In the News
At-home genetic test for breast cancer: Worthwhile?
Dr. Mary-Claire King, the UW Medicine scientist who discovered the BRCA-1 gene mutation, weighs in.
Dr. Mary-Claire King, a professor at the University of Washington School of Medicine, sent 400 DNA samples to Color Genomics to see if its at-home saliva test could detect mutations. When the responses came back, all 400 samples were characterized correctly, she said in an interview with KIRO TV in Seattle. The segment was run on other broadcast affiliates.
Every woman over 30 – even those with no family history of breast cancer – should get a test for gene mutations, she suggested.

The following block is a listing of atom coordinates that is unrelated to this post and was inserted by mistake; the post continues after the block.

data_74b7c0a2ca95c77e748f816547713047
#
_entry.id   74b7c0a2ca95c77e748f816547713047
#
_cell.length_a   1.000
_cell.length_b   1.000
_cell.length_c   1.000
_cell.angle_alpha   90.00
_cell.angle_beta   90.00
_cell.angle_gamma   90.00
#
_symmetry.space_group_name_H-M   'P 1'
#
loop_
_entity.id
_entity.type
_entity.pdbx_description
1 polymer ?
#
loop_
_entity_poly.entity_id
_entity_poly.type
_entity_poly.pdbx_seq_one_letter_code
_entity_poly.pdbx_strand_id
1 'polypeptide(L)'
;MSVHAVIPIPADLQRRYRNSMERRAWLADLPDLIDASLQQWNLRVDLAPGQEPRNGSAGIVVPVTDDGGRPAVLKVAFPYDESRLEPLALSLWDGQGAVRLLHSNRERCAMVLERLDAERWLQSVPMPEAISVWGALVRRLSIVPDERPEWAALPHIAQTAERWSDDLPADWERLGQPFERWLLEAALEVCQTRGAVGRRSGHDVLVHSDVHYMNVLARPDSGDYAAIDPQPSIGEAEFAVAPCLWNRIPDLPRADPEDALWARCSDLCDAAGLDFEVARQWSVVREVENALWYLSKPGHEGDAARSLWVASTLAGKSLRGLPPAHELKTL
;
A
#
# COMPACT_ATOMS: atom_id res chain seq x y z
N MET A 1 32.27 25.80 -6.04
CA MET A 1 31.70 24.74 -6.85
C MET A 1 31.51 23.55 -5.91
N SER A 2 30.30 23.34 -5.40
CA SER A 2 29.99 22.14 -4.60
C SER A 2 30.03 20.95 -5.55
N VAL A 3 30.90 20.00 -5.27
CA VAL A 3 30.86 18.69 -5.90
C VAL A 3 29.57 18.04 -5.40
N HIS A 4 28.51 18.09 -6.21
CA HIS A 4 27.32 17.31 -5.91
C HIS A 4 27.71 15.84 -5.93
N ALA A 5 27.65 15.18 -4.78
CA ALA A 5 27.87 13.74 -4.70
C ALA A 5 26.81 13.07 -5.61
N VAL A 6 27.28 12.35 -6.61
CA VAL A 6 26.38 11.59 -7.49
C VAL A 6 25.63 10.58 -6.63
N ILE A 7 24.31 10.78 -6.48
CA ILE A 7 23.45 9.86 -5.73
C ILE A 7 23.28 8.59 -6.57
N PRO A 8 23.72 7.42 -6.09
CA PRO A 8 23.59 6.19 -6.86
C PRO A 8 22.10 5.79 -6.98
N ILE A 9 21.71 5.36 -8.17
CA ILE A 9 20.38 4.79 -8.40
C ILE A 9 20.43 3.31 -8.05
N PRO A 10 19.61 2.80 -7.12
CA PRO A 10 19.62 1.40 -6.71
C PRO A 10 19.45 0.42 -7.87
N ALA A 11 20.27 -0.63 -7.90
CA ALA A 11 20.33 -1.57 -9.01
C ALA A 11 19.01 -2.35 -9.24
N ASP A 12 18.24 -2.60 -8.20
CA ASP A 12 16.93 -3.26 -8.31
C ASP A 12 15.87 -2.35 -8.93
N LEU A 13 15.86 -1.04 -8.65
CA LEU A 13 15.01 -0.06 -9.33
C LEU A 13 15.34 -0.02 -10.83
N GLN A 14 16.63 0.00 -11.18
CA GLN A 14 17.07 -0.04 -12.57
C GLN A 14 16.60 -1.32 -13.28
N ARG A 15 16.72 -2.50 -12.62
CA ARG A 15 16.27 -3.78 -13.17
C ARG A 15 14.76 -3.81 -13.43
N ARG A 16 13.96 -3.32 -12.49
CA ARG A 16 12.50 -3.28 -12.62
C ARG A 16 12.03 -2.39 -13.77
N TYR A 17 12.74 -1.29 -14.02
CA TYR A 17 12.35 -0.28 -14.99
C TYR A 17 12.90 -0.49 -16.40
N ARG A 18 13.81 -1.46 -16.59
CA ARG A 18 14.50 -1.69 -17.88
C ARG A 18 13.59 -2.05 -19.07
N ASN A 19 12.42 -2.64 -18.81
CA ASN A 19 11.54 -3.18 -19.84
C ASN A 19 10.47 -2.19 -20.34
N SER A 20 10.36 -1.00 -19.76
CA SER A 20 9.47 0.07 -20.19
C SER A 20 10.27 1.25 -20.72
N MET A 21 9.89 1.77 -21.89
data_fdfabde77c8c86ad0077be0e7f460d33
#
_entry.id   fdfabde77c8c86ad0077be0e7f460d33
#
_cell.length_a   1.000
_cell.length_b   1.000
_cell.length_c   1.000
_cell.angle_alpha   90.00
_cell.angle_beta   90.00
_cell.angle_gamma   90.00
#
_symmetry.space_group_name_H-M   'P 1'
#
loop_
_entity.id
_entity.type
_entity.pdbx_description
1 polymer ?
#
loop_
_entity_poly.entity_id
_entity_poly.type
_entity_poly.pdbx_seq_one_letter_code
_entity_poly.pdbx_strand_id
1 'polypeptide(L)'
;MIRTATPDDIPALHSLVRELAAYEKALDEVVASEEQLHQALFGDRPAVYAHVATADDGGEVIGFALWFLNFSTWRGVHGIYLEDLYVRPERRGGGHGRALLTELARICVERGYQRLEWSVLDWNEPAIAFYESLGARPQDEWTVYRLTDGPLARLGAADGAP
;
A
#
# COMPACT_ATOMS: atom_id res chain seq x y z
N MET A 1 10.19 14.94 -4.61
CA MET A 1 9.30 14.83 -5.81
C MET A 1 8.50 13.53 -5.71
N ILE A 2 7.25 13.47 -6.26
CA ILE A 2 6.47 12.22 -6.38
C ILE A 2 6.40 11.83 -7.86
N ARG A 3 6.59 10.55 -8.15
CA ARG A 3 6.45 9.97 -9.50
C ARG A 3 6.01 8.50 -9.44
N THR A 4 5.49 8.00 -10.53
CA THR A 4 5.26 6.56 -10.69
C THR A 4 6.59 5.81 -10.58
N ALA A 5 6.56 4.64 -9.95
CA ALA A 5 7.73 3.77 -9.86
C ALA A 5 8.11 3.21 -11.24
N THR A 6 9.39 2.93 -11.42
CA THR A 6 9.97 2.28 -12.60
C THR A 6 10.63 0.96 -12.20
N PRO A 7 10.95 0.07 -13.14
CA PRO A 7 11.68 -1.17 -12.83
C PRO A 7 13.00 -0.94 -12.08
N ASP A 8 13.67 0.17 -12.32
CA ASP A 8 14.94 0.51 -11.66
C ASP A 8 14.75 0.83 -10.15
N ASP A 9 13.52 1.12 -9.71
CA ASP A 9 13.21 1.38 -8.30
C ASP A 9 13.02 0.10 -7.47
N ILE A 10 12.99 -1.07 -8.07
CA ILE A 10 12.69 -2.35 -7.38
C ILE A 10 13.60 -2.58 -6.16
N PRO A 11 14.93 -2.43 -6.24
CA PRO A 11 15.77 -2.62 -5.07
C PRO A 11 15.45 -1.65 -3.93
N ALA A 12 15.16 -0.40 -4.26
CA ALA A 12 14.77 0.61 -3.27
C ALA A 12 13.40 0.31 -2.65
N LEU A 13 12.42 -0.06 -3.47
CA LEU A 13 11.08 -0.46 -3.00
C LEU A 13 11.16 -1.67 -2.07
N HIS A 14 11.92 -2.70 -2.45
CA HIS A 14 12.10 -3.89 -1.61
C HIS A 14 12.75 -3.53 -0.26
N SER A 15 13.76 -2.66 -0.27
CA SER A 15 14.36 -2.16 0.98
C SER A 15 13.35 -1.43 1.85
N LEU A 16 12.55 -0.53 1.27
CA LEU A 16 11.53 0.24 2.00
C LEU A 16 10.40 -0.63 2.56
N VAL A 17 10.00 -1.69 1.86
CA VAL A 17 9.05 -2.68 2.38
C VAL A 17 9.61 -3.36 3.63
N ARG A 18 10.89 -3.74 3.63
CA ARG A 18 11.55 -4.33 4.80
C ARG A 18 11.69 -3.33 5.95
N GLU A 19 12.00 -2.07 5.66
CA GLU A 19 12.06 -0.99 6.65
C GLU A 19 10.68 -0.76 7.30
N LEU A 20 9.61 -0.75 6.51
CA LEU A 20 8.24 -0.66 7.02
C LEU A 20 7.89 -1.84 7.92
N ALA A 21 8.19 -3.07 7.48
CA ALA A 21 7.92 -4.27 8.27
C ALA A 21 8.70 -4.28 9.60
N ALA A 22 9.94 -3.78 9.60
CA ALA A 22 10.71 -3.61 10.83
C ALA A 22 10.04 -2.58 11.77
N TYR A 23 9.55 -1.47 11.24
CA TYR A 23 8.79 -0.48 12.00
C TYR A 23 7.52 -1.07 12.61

"The most common misconception about testing for inherited risk of breast cancer is that only women with a severe family history of breast cancer need to worry about it. Because men have genes, too, and a mutation that increases one's chances of breast or ovarian cancer can be passed from a father who will remain unaffected as frequently as from a mother," King said.